Thursday, 31 October 2013

End of Month Review - October 2013

So that was October, going out with a bang!  I took these photographs before the storm on Sunday/Monday, it was a gamble to see what might still be left by the morning.  Thankfully the stormy winds missed us which was a relief.
The front garden is looking ok, I could probably have done with clipping the box before the first frost so it looks a little sharper, I wish I thought of these things before I took the photographs each month!
The gravel garden is coming on ok too, I am pleased to see that the verbascums are moving in now.  It is a gravel garden in the 'Beth Chatto' school of such things, much of it is self-seeded and it is not watered and things grow or die.
Around to the back garden, the Bird Feeder border looks a scrappy mess, this is because it is a scrappy mess and I might start not including it in these posts until it is un-scrappied.
The amaranthus is, like me, going grey with age.  It has however been a joy this year.  I only grew it for the first time last year after being given some free seeds.  I would have said I didn't like it, indeed I found it rather weird.  I had only ever seen it in bedding displays previously and just was not keen.  I am not sure I am quite placing it to full effect yet, but I am getting better at positioning it and this year I have really enjoyed it.
The cardoon flowers are pretty much dead now, I leave them until Spring though so that wildlife can enjoy them.
As I look out across the formal lawn the Burtonesque Curl is looking good.  I love the way the lawn now curves up past the Bramley tree.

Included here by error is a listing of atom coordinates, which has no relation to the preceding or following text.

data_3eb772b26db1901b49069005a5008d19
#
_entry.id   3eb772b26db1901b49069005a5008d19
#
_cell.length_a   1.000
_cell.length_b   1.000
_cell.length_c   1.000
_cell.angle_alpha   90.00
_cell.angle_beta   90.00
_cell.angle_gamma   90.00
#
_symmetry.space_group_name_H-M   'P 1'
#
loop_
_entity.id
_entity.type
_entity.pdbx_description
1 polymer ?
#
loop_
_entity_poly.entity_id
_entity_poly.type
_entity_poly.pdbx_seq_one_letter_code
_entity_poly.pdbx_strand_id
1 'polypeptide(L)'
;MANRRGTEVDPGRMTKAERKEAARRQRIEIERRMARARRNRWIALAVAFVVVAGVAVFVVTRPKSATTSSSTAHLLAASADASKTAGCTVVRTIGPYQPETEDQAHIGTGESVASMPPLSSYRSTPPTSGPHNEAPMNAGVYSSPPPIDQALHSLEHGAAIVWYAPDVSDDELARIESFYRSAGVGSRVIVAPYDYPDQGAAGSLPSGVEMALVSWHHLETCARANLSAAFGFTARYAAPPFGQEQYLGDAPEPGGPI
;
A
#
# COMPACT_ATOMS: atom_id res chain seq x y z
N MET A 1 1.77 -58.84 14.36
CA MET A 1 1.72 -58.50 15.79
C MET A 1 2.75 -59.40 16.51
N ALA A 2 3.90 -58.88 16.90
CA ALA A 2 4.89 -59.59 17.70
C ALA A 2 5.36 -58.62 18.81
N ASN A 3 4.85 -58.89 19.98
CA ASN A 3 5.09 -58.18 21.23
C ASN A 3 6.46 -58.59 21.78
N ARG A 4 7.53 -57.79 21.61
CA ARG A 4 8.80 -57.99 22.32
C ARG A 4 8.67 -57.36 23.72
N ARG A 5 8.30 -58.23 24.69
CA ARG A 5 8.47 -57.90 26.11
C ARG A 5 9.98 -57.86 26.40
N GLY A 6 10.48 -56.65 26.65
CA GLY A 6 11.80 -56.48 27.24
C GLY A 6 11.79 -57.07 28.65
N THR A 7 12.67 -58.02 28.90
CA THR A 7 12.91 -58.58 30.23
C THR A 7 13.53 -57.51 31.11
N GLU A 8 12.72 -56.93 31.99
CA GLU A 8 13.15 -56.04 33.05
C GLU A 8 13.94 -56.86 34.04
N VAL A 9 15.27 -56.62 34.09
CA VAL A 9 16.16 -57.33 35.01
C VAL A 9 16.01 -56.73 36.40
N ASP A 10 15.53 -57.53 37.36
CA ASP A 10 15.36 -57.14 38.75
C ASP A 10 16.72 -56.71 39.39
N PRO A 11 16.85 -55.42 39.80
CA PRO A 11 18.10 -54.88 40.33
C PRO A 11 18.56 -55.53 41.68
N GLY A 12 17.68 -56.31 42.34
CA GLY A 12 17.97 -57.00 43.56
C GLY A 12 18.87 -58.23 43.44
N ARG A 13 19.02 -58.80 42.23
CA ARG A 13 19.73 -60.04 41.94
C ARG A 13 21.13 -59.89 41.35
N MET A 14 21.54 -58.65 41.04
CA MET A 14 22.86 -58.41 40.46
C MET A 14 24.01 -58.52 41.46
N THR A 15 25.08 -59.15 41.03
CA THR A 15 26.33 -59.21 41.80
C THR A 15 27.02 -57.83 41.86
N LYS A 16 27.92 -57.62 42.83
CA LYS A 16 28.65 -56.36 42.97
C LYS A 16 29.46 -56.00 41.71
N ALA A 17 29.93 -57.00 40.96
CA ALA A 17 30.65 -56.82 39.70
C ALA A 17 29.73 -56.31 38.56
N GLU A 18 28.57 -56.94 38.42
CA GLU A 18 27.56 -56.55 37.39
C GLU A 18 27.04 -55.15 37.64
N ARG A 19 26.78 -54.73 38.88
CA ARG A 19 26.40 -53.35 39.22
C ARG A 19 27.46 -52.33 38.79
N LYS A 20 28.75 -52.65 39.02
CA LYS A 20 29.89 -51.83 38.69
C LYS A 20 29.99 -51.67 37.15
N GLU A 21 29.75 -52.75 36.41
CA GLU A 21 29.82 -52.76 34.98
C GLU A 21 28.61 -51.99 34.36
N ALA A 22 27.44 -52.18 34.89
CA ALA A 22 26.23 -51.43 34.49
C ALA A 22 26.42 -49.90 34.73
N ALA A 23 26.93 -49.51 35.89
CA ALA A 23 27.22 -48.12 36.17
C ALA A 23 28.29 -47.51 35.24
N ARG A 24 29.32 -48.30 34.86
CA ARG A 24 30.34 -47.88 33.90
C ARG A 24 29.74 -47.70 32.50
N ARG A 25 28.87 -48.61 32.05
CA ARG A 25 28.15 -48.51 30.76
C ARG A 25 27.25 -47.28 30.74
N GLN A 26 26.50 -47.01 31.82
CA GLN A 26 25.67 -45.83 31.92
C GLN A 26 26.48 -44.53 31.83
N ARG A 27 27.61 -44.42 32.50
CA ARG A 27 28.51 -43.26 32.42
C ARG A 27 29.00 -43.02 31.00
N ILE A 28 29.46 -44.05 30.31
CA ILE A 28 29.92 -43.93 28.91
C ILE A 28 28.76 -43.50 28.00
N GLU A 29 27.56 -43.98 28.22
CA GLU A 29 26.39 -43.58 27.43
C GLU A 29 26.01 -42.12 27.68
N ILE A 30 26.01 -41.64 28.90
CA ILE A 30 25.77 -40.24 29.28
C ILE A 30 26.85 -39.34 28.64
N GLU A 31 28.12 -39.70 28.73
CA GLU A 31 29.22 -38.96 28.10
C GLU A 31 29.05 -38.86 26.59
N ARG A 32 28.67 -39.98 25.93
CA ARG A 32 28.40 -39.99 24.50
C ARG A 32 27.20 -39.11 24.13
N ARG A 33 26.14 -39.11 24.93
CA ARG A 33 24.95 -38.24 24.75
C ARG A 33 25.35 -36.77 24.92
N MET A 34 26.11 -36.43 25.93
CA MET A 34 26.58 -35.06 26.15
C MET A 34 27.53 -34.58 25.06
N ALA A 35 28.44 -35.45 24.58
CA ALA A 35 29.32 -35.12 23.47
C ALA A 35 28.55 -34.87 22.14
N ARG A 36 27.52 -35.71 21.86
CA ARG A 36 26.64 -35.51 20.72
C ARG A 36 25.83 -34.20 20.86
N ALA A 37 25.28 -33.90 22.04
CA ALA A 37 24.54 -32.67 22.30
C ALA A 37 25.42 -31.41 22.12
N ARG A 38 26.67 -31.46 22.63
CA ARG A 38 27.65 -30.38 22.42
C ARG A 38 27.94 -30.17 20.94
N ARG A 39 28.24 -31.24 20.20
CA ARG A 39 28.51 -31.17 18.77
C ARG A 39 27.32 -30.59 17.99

The Courtyard is looking reasonable, the rhododendron in the corner is turning a fantastic autumn colour.  There are also lots of buds forming on the camellia for next year.  Signs of the next year are what makes the Winter bearable.
The view from the Conservatory Border hides the curl in the lawn, I rather like that is appears and disappears depending on where I stand.
The Long Shoot is looking more defined with the new border shaping.
This is the view back along the Long Shoot from the Formal Lawn.  Coal Bunker border to the left, Pond Border to the right.
The veg beds are now pretty much dying beans, wallflowers, green manure and yacon.  Its been a reasonable vegetable year, not too bad but not a bumper year either.
The Four Sisters seem untouched by Autumn yet, they have settled in well and I have hopes for how they will develop next year.
The Tree Lupin Border still has some colour from the dahlias.  The tree lupin itself had a very bad start to the year with an aphid infestation that stripped the flowers, it has recovered however very well so I am hopeful that next year will see a good display from it. It is one of my favourite plants in the garden.
The pleached hornbeams are starting to turn in colour.  I am very pleased with them and whilst I know they still need development they are something that makes me very happy, an ambition in the process of being achieved.
Looking up into the Wild Garden it is starting to look more Autumnal, the Cercidiphyllum Japonicum which is closest has had a good year and is now starting to mature.  It smells delishiously of candyfloss at the moment.
The medlar is confused, it is fruiting and flowering at the same time.
This gingko is small and not far away, but it that wonderful butter colour that Autumn gives it.
I rather like this Liriodendron tulipifera leaf fallen on the ground.  I have two of these wonderful trees (one is very much a twig), these trees make me smile a lot.
The catalpa and the euonymus are also doing well.  The catalpa is one of the first trees I planted in the garden and it is now looking like it might like growing here...... just......
This is the garden from the top of the Wild Garden, standing under the horse-chesnut tree.  I like this view a lot this time of year.
The Woodland Border has done reasonably well this year, things are settling in and it looks less new.
The Bog Garden on the other hand still looks new, but I am pleased with it and I think next year it will have settled down and thickened up ok, hopefully.
This acer is turning a great colour.  It is overlooked most of the year, it borders the Prairie Borders, but this time of year it has a little shine.